Sunday, April 13, 2014

Is There a Right Way to Give Notice?

Whether a nanny works at a job full time or part time, whether she stays a year or 10 years, when the time comes for whatever reason, for her to move on, it is seldom an easy goodbye.
I don’t know the statistics I just know my experience in talking to other nannies that goodbye is such a hard thing to say.
It seems that no matter how hard we plan, no matter how we try to figure out the right way to do it, it is just so difficult.
I have talked a lot about how hard it is for nannies to be told that their job is ending but today I want to talk about nannies who choose to leave.
Sometimes nannies choose to leave because the children have grown beyond their level of expertise, sometimes they leave because they feel they have a different parenting philosophy, sometimes they make a career change, or their spouse gets transferred or they get a better job offer….there are lots of reasons nannies make the decision to leave.
More often than not the reason doesn’t matter. When a nanny leaves a family the parents usually feel rejected. Once the parents feel rejected a host of other emotions take hold and even in the best working relationship a good nanny employer relationship goes downhill very quickly.
So is there a good way to tell your nanny family you are leaving your job?
Most nannies out of a sense of loyalty to their employers and knowing how much their employers count on them try to give their employers as much notice as possible, but oftentimes it backfires.
A nanny decides to leave her job for whatever reason and she goes to her employer and gives them 6 weeks notice. The nanny does this because she wants to help the parents with the transition to a new caregiver. In a perfect world the nanny and the parent sit down and talk about how they might go about finding a new caregiver. The nanny might offer ideas, suggestions, agency names or even names of other nannies that might be available and together they come up with a plan. The nanny might suggest that they bring the new caregiver in for a 1 or 2 week part time overlap so that they can transition together.
The parents thank the nanny for her honesty and her help and tell her they will write her a beautiful letter of reference and work as a team to make the transition as smooth as possible. They might even say something like “We hope you will still be part of little Susie’s life and come back and visit and maybe even babysit on occasion”
I said a perfect world, right?
Well unfortunately we don’t live in a perfect world and when a nanny tells her employers that she is leaving, the parents hear one thing. No matter what you say the parents hear “I have decided that I no longer want to be part of your child’s life” The parents feel rejected. They feel that you have rejected them and their child and this elicits some very strong emotions. Rejection can trigger pain from other times of being rejected, even if you try not to feel hurt or angry, rejection triggers some very deep emotions. The first thing the parents do when they feel these deep emotions are to go in protective mode for their child. More often than not their reaction is not rational. Their reaction is to get you away from their child as quickly as possible so that you can’t inflict anymore pain.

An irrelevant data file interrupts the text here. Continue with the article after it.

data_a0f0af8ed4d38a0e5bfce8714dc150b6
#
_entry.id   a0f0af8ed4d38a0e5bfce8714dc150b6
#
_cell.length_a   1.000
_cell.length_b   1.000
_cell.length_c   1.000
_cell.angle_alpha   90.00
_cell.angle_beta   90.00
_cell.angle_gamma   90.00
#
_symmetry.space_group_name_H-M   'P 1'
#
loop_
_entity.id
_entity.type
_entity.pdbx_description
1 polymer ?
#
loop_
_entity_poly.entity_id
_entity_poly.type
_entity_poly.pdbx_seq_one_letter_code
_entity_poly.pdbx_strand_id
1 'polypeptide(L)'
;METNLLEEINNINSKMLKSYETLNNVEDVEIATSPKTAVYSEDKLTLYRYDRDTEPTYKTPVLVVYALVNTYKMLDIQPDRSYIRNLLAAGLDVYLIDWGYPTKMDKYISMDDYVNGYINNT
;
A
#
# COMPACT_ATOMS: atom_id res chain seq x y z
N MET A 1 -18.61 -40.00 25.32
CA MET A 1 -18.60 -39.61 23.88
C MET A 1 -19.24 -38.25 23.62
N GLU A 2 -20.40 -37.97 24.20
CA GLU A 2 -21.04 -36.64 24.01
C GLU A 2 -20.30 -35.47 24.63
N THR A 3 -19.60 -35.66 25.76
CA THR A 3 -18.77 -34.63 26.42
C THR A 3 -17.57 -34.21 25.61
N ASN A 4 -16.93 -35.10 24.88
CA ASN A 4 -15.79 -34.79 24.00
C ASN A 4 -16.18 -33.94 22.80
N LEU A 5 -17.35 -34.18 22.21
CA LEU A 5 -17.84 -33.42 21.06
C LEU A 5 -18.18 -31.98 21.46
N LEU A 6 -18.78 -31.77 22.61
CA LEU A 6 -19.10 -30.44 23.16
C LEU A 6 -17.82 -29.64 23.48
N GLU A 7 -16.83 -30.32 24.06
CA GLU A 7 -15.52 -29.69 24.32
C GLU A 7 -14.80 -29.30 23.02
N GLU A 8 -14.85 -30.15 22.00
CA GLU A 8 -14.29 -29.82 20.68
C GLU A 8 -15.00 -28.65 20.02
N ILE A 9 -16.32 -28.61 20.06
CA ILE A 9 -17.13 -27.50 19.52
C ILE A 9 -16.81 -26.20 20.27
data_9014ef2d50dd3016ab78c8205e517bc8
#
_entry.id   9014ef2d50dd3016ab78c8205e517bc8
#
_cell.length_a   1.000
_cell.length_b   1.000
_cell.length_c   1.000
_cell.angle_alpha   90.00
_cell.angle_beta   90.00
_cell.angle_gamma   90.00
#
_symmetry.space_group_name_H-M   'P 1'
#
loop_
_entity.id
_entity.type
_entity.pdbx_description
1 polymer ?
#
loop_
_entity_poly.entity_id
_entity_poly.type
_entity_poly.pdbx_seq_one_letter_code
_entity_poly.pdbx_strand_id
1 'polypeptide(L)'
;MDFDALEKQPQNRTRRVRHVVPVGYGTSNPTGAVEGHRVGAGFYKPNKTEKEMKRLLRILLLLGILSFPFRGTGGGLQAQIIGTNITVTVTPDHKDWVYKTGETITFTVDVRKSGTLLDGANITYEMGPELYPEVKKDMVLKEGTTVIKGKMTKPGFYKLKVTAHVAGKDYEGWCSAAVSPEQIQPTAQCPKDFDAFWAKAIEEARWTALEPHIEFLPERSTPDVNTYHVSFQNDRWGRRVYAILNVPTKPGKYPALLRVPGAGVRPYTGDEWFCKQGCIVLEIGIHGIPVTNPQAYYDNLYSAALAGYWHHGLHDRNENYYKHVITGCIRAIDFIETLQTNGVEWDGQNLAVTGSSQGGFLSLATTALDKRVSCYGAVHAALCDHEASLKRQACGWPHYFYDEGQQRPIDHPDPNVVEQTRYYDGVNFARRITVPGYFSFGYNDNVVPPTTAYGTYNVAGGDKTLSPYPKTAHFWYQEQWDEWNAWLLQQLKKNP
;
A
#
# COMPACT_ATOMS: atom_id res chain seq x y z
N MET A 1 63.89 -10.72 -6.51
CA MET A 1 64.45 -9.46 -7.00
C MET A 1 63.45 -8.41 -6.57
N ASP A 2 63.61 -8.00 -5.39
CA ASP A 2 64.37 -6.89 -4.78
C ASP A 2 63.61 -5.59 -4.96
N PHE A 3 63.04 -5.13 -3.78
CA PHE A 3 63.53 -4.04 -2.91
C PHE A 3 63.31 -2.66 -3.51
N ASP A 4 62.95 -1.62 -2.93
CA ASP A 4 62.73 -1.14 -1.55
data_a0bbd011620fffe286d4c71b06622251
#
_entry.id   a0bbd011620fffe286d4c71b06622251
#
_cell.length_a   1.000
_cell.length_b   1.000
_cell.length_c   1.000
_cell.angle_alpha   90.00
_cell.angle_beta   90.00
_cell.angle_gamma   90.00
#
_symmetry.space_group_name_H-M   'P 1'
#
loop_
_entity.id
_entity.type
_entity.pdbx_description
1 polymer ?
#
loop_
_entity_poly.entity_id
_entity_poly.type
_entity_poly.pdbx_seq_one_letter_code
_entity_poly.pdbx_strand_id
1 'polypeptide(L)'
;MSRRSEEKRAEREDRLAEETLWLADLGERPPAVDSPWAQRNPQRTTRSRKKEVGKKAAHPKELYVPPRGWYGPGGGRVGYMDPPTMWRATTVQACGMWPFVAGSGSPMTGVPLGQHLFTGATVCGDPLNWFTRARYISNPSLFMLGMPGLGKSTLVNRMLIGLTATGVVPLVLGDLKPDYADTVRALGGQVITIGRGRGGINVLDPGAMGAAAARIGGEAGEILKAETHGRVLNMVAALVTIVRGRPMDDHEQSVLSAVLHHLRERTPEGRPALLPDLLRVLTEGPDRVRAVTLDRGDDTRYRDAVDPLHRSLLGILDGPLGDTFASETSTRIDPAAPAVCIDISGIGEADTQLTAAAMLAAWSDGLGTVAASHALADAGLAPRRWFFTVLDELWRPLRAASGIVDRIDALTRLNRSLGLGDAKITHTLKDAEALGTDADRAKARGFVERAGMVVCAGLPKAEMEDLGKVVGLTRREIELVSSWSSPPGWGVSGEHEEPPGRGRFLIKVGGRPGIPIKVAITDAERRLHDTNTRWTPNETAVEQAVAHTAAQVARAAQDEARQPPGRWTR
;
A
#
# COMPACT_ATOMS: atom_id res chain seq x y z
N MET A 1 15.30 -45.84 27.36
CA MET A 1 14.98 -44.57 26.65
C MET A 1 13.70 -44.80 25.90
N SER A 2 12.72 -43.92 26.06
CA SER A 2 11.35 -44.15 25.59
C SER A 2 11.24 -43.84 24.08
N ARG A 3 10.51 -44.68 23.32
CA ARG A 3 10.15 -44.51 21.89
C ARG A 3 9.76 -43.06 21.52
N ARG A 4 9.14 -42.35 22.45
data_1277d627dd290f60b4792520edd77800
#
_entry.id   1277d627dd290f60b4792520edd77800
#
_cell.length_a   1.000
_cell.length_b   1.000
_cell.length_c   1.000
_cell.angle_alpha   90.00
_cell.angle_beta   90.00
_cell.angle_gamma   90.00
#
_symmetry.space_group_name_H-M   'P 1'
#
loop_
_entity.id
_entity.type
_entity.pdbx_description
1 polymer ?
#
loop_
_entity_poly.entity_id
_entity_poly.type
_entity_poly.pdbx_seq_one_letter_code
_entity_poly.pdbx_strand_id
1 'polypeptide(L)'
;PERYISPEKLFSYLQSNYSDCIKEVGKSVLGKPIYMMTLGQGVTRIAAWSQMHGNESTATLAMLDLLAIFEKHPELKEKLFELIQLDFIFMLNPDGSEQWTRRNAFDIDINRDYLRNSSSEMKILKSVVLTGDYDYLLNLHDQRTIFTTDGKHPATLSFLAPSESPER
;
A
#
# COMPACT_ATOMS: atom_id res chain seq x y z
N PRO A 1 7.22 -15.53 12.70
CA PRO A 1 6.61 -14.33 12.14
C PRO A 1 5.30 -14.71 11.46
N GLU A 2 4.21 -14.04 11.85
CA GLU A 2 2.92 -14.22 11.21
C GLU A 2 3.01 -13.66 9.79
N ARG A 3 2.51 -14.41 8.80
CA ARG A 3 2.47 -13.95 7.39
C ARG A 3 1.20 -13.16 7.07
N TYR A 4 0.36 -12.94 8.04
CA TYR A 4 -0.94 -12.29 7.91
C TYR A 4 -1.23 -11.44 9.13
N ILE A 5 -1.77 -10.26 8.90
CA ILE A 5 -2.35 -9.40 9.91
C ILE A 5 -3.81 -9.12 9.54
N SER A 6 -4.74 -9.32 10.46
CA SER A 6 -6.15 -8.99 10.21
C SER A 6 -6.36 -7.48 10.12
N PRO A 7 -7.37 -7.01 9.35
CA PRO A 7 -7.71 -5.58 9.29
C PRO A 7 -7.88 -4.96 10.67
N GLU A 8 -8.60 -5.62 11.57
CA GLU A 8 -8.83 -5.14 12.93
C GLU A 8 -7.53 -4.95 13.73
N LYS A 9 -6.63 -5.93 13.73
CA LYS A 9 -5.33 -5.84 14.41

At a time when you might be expecting an employer to thank you for helping care for their children, you instead find yourself unemployed…and even though unemployment laws differ from state to state, usually once you give notice, you have quit so you are not eligible for unemployment benefits and chances are that the parents will challenge it.
So….what’s a nanny to do?
The very best protection you can have in your job is to never work without a work agreement. A work agreement that very clearly defines the protocol for giving notice by either party. A work agreement may or may not hold up in a court of law but it is a trust agreement between two parties that states “This is what we agree to do”
In your work agreement a fair notice is anywhere from 2-6 weeks but the work agreement should state what happens if either party doesn’t give the proper notice.
You may also think about a clause that states if the nanny or family find job/care in that time, nanny will be paid for the duration of her agreement.  You may also want to agree upon a severance agreement if you have been with the family long term. When you are terminated for cause, severance is not usually paid.  For more details on work agreements I suggest you go Regarding and read their series by Kellie Geres : Anatomy of a Work Agreement

Other things that a nanny can do is to ask for a yearly review and ask her employers for a written evaluation that she can keep in her portfolio.
The best thing that you can do is to keep the lines of communication open with your employers. Always have your resume up to date, some money in the bank and a back up plan especially if you know that you will be giving notice on your job.
Just know that goodbyes are never easy, especially when they are initiated by you.
When giving notice on your job ends in a negative way, there is only so much you can do. You can try to make your employer understand that this is not personal, but they are not usually in an understanding frame of mind.
As always the best thing you can do is stay on the high road. Don’t badmouth your former employers in job interviews or on message boards and don’t let it stop you from being happy about the positive changes that are coming in your future.

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